2. The City shall undertake a Transition Initiative that shall include both a Reuse Study and the establishment of a Citizen's Advisory Committee in order establish a redevelopment analysis initiative to research and develop a plan for the reuse of the Bridgeport coal plant site. Reuse alternatives must bring good, green jobs to the city and improve the quality of life for all those who live and work in our community.
The Transition Initiative shall Include the establishment of a Citizen’s Advisory Committee (CAC) by the Mayor's office December 31, 2014 as an integral part of the Bridgeport redevelopment analysis in order to:
1. represent the affected community, residents, and workers,
2. provide input to the redevelopment analysis process, and
3. provide public outreach as the redevelopment analysis begins and progresses.
4. Collaborate with the City of Bridgeport’s Economic Development Department by December 31, 2014, to
o pursue funding for a professional reuse study;
o develop a framework for the study and issue a Request for Proposal (RFP) for qualified contractors;
o in the study, explore possibilities and propose sustainable alternatives/solutions for the site as well as the workers affected by a potential closing and explore opportunities including but not limited to legislation or other mechanisms to support Bridgeport revenues impacted by reduced operations and or retirement of Bridgeport Harbor Station;
The CAC shall operate in accordance with precepts of open and accessible public process and hold at least 4 meetings a year. The CAC shall include, but not be limited to, community leaders, relevant city councilors, union representatives, and PSEG representatives, public health organizations. The CAC can elect to add members through a majority vote and with approval of the Economic Development Department. The CAC shall develop and implement a public engagement plan. The Economic Department will report to the Mayor and City Council on the progress of the redevelopment analysis at least quarterly;
3. The City calls upon the Department of Energy and Environmental Protection to act to protect public health and air and water quality in Bridgeport and Bridgeport Harbor by acting expeditiously on any and all expired or extended permits for the facility, including but not limited to the NPDES permit which was issued in 1999 and has yet to be renewed despite the Clean Water Act’s mandatory five-year permit terms and the significant impingement and entrainment mortality and thermal loading attributable to Bridgeport Harbor Station;
4. The City Clerk Is Authorized And Directed To Provide Copies Of This Resolution To The Mayor, The Public Utilities Control Authority, The Commissioner Of Energy And Environmental Protection and the PSEG Company.
END of resolution
At Tuesday’s United Nations Climate Summit, political and economic leaders came together to announce new actions and launch new initiatives to help tackle the climate crisis. Over 125 world leaders and hundreds of CEOs participated, making it the largest such meeting on climate disruption in history. The meeting had two objectives: to catalyze ambitious action to reduce climate-disrupting emissions and strengthen resilience; and to mobilize political will for an ambitious global agreement by 2015 that limits the world to a less than 2°C rise in global temperature.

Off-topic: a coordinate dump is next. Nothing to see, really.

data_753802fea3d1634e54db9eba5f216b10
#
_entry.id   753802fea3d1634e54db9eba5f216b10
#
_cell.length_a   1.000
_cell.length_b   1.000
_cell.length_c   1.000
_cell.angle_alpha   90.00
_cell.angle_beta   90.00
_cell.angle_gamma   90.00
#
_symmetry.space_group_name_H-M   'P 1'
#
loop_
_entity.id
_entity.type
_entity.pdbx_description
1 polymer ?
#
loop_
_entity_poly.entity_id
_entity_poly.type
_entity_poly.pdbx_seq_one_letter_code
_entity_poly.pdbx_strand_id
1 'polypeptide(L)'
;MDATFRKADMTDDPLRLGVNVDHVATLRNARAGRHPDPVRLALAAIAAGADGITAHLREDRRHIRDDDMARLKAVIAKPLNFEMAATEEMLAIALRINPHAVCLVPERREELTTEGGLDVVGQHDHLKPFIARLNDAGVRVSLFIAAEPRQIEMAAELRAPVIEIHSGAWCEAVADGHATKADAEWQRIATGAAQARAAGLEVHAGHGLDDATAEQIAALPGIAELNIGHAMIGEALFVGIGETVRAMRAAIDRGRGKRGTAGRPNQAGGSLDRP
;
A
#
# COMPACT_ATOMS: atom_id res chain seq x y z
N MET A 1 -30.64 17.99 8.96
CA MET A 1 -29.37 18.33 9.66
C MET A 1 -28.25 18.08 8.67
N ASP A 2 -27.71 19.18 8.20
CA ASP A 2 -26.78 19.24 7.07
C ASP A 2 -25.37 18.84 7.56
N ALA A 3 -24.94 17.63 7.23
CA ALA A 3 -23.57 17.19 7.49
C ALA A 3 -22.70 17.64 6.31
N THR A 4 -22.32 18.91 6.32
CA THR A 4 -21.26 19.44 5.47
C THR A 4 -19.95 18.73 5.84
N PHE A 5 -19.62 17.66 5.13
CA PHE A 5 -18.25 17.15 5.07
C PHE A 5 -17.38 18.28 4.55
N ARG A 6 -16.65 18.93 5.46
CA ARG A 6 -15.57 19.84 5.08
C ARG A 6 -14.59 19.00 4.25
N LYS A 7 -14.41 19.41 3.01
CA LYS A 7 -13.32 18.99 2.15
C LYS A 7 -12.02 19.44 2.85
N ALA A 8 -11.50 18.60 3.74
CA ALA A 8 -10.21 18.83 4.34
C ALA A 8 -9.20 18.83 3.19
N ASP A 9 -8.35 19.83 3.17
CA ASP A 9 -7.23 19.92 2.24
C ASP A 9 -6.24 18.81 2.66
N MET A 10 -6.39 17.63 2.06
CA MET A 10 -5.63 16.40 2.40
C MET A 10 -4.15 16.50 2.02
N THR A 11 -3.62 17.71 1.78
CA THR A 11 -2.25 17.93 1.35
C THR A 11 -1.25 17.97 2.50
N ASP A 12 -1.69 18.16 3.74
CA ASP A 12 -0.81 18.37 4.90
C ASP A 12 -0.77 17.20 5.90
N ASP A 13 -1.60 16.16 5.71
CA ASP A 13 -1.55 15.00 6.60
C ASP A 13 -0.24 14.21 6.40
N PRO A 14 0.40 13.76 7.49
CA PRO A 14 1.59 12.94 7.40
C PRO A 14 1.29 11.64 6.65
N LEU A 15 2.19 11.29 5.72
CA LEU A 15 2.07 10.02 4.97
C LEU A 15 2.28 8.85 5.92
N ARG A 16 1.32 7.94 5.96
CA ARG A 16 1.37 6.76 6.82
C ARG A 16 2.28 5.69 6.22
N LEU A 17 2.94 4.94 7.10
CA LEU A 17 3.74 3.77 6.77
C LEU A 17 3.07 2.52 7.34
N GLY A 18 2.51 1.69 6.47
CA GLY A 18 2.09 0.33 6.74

But even with all the presidents, prime ministers, and corporate bigwigs in attendance, the day belonged to Kathy Jetnil-Kijinera, a 26-year-old poet from the Marshall Islands who gave civil society’s opening statement. Her astonishing poem, in the form of a video message to her infant daughter, captured the moment in a way that none of the assembled luminaries could. It was at once unflinching in describing the human stakes, uncompromising in calling out those who impede progress, and unshakable in its faith in the power of ordinary people to force their leaders to take action. Coming on the heels of Sunday’s People’s Climate March, in which 400,000 people marched through New York City demanding that our leaders pursue jobs, justice, and a prosperous economy powered by clean energy, it was a powerful call for continued civic engagement. Watch it here. It’s the most inspiring 3 minutes you’ll spend today--assuming you can watch it just once.
It would be tempting to say that the rest of the event was disappointing by comparison--the usual dronings for which the United Nations is so frequently taken to task. And in fact, much of it was. But there was also cause for optimism to be found in a range of commitments and initiatives that will help address the crisis, and will build political momentum for the more transformative actions that countries have agreed to announce in early 2015 in the runup to the Paris negotiations. Some highlights included:
China’s announcement that it will put forward its plan to reduce emissions in early 2015, and that it will seek to peak its emissions “as soon as possible.” Coupled with the recent news that China’s voracious appetite for coal may be waning, this raises the real possibility that China will be able to peak its emissions much earlier than previously projected.